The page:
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The Best Way to Exfoliate According to Your Skin Type

Provided by ChapStick

Anyone can exfoliate, but you need to make sure you’re using the right method for you. Here’s how to treat YOUR skin.


There are some steps in your skincare routine that you can go ahead and skip without consequence (a facial massage feels great, but it’s not going to make or break your skin). But exfoliation isn’t one of them. Skip this step and you’ll notice dull, rough skin before you know it.

Need more convincing? Even if you’re not trying to extract blackheads, exfoliation still offers more benefits than you might think. Exfoliation unearths fresh skin cells, removing the top layer of dead skin cells—which can pile up, giving skin a matte, dull look—for instant brightness. Plus, by removing those dead cells, anything you apply afterward can penetrate more deeply into the skin. That’s a win-win for skin. And some types of exfoliation are great for everyone, like exfoliating your lips.  A formula like ChapStick® Total Hydration Conditioning Lip Scrub both exfoliates dead skin, which can help reduce flakes, and moisturizes with vitamin E for soft, smooth lips.

But not all types of exfoliation are good for all types of skin. Here, the best way to exfoliate, depending on your skin type. (Not sure what kind of skin you have? A dermatologist can help you figure it out and make sure you’re using the right treatments.) And no matter what method you use, make sure to follow up with moisturizer.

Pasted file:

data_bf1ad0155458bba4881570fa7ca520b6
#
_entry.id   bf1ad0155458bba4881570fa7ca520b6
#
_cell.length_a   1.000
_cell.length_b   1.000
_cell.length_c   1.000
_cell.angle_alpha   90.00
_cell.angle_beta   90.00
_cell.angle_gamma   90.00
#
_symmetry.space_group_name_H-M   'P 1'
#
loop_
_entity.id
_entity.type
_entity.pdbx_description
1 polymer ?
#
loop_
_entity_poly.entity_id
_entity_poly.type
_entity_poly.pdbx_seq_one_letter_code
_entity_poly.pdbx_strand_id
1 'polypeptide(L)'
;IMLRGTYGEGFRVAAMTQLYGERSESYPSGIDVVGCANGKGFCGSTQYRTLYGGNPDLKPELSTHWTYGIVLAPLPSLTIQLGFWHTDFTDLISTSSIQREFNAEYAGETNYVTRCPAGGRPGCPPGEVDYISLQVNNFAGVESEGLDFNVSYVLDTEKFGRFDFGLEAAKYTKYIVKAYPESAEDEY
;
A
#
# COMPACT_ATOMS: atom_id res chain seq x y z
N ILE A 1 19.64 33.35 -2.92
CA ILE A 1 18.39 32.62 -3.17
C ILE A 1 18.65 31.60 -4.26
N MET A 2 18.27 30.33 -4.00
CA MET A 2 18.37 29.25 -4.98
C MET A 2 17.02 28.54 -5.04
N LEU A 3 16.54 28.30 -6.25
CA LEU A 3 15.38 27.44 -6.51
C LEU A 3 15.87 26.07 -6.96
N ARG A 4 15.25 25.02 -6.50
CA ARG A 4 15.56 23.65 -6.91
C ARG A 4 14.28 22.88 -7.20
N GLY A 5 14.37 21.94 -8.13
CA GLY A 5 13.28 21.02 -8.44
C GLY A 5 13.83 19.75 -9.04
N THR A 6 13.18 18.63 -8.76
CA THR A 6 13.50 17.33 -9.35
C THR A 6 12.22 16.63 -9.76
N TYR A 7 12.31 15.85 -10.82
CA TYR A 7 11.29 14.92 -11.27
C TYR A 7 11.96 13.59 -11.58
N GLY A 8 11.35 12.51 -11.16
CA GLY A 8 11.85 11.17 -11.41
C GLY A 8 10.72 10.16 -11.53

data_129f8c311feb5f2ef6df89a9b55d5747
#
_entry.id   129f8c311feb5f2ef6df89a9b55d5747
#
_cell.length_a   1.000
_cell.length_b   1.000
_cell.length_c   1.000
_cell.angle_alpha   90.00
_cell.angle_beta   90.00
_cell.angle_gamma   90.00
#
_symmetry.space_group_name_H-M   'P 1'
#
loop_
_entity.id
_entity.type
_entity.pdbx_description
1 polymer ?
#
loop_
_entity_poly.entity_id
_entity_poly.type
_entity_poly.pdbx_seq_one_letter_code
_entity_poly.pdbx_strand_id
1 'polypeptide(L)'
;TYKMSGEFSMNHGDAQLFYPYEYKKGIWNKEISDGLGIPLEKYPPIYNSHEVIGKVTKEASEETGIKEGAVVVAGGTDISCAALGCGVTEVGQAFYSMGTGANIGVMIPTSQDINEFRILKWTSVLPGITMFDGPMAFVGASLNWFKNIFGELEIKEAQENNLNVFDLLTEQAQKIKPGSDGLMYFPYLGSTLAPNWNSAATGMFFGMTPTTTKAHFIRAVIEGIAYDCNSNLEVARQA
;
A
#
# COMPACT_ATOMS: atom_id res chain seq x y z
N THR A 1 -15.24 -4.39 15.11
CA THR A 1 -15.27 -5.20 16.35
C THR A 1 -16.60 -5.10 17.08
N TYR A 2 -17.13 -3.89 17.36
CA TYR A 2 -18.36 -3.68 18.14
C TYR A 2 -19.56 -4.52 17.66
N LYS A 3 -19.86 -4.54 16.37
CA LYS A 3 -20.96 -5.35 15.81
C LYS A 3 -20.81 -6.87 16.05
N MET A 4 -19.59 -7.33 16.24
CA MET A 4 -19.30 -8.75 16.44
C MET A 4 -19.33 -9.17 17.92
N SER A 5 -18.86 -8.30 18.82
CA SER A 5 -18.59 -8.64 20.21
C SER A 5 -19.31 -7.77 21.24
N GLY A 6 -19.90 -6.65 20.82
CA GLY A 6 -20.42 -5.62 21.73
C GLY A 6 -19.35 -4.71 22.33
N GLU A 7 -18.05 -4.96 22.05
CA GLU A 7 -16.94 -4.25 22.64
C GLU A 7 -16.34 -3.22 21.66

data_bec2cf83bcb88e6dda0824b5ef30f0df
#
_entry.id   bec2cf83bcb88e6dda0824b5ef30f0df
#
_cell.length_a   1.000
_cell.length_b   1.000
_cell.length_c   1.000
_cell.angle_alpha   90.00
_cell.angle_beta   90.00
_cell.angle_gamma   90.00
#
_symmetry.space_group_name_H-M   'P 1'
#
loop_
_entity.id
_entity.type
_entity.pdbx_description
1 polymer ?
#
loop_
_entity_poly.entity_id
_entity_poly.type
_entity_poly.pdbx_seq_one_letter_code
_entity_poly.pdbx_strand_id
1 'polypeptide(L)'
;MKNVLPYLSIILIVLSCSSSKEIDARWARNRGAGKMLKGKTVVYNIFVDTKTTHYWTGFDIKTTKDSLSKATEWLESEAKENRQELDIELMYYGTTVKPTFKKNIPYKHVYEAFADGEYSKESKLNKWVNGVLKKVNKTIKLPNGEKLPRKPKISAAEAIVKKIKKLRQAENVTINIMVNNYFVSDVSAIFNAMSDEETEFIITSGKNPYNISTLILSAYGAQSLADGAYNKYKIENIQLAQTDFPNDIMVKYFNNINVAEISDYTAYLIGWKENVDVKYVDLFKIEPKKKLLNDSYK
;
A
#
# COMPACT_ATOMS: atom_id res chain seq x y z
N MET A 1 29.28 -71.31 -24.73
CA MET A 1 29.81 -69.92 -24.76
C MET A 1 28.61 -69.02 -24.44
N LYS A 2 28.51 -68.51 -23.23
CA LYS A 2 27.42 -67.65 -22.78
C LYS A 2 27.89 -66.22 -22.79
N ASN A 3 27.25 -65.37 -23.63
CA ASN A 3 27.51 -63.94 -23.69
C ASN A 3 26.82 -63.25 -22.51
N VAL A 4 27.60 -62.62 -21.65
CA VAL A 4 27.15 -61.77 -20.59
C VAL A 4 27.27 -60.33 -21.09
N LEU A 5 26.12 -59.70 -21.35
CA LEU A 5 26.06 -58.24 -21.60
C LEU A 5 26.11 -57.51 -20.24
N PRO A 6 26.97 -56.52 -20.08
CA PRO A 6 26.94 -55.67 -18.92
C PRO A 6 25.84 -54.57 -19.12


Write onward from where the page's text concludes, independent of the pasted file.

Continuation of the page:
Skin Type: Normal

If you have normal skin—that is, clear and not usually sensitive—you can exfoliate depending on your personal preferences, using either a manual exfoliating method, like a scrub, or a chemical one, which usually contains ingredients like acids to remove dead skin cells.

Skin Type: Dry or Sensitive

If your skin is dry, it needs a little TLC. In terms of exfoliation, that translates to gentle chemical exfoliating agents, such as a light salicylic acid treatment, which dissolves dead skin cells. If you notice any irritation or discomfort even from that, limit your exfoliation to just once a week—though you can increase the frequency if your skin tolerates it well.

Skin Type: Oily

If you can’t even make it to lunchtime without your skin getting greasy, you know the struggle of oily skin. Oily skin can stand up to (and benefit from) more powerful forms of exfoliation, like a 2-percent salicylic acid cleanser, a facial cleansing brush, or even a gritty scrub. Taking advantage of this can help keep pores clear, which can in turn stave off breakouts. Exfoliate every day if needed, during or right after cleansing.

Skin Type: Acne-Prone

Desperate times—like a breakout that just won’t quit—call for desperate measures. Enter the chemical peel, which basically destroys the superficial layers of skin in order to exfoliate (and therefore remove) superficial lesions, including acne. Agents like salicylic acid, glycolic acid, lactic acid, and mandelic acid are common in at-home chemical peel kits (make sure to follow the directions carefully). Many dermatologists also offer peels with these ingredients, although obviously, in-office versions can be higher strength. Chemical peels also offer a one-two punch: They help with both active acne and acne scars.